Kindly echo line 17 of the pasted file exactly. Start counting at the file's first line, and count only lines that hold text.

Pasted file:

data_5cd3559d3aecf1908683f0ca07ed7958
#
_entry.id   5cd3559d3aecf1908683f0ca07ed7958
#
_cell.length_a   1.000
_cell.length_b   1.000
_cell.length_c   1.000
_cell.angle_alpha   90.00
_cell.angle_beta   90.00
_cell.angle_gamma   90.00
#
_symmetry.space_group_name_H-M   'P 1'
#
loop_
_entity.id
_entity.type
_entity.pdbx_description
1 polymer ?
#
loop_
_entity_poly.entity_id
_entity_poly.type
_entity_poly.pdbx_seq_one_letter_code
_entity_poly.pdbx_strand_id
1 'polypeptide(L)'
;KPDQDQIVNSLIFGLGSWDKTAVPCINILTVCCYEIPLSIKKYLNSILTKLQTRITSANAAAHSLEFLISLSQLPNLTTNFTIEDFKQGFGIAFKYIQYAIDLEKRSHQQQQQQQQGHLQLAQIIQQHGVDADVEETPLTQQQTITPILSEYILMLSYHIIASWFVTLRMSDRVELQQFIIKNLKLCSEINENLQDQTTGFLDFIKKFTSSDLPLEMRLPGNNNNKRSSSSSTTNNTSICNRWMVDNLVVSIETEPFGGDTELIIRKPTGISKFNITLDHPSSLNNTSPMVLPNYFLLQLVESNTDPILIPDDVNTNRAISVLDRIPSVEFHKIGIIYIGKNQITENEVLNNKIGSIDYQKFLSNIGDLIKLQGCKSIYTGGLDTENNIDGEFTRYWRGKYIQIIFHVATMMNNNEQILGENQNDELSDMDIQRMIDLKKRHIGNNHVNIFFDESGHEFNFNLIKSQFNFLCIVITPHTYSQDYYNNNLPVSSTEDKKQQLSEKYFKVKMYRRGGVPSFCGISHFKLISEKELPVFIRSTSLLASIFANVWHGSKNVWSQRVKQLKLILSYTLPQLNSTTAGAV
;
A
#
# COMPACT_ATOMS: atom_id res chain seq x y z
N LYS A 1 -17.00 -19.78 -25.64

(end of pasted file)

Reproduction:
_entity.pdbx_description